Online Program

African American Children's Perceptions of an Overweight Peer as a Victim of Name-Calling

Monday, November 2, 2015

Laura Nabors, PhD, ABPP, School of Human Services, CECH, University of Cincinnati, Cincinnati, OH
Ashley Merianos, PhD, CHES, School of Human Services, University of Cincinnati, Cincinnati, OH
Oladunni Oluwoye, PhDc, Department of Health Promotion and Education, University of Cincinnati, Cincinnati, OH
Children with physical differences often face stigma which can negatively impact their social development. Feeling sympathy for an overweight child may be a protective factor and the context may also impact children’s attitudes toward a peer who is overweight, and this study examined both of these ideas. Participants for this study were 107 children (60 girls and 47 boys), between 8-12 years, who were African American. Children viewed same-gender line drawings of a child who was overweight and a child of average weight; below the drawings was a story about name-calling. Participants selected the victim of name-calling and rated their perceptions (popularity, sympathy toward, wanting to go to a party with child) of the drawing selected as a victim. The overweight child was selected as the victim of name-calling most frequently.  A MANCOVA (age = covariate) assessed the influence of gender and drawing for questions assessing acceptance. Girls were more apt to feel sorry for their victim than boys. Girls wanted to go to a party with the child (victim) more often than boys. Children selecting the overweight drawing reported lower popularity than those selecting the average weight drawing. Findings supported the notion that feelings of sympathy and context can impact children’s attitudes. Gender also was related to attitudes and interventions directed toward boys to improve their acceptance may be beneficial. Interventions emphasizing that the child is not at fault for his or her weight status may improve acceptance. Existing literature on interventions to improve acceptance also will be reviewed.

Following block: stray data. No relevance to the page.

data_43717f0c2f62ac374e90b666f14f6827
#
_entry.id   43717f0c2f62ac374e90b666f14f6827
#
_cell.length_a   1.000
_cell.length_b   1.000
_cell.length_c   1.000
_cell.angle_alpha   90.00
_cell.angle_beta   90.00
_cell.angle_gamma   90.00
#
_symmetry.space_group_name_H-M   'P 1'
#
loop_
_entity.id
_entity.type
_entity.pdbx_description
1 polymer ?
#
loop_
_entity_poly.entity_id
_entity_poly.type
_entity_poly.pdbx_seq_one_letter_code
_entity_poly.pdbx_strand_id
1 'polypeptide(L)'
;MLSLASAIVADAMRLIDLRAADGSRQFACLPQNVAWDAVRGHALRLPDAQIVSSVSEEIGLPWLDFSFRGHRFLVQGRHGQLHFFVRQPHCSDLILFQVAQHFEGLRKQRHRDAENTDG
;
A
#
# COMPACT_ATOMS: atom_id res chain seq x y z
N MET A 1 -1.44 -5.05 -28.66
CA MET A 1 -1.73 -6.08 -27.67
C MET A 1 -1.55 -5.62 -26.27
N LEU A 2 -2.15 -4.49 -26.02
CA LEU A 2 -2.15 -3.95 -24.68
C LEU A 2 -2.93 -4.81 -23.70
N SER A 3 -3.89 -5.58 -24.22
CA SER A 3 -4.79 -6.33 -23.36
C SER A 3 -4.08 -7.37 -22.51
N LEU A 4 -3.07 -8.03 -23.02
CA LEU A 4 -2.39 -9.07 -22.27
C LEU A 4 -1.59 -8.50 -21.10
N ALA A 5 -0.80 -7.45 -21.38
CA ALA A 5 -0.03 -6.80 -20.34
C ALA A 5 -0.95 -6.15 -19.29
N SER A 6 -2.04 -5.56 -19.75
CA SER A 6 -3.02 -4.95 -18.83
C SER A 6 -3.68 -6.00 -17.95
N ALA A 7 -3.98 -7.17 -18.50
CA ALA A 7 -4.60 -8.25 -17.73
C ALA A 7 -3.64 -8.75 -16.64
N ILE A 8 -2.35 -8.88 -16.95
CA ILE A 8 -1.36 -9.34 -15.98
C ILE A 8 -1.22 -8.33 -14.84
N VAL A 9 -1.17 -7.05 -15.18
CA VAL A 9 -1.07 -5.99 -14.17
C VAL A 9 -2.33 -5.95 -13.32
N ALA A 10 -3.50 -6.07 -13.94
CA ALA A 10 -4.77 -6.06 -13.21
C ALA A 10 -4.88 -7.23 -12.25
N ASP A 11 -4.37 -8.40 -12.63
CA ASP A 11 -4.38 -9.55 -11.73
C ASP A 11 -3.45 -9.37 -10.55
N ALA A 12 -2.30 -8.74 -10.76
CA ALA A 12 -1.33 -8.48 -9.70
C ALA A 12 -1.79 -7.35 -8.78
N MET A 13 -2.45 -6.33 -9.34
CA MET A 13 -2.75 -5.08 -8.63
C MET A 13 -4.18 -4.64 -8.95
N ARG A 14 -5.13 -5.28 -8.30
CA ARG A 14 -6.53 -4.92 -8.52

Learning Areas:

Diversity and culture
Social and behavioral sciences

Learning Objectives:
Evaluate and discuss the relationship between feelings of sympathy and the context of interactions and perceptions of African American children toward an overweight peer who is a victim of name-calling. Explore and evaluate the attitudes of boys and girls who are African American to determine if interventions are needed due to low acceptance of an overweight peer. Identify strategies for improving perceptions of and coping with teasing of children who are overweight.

Keyword(s): Obesity, Social Justice

Presenting author's disclosure statement:

Qualified on the content I am responsible for because: I developed and ran the project and analyzed results and wrote the paper along with Dr. Merianos a co-author. I have authored over 70 publications in this area and have focused expertise in attitudes toward overweight children.
Any relevant financial relationships? No

I agree to comply with the American Public Health Association Conflict of Interest and Commercial Support Guidelines, and to disclose to the participants any off-label or experimental uses of a commercial product or service discussed in my presentation.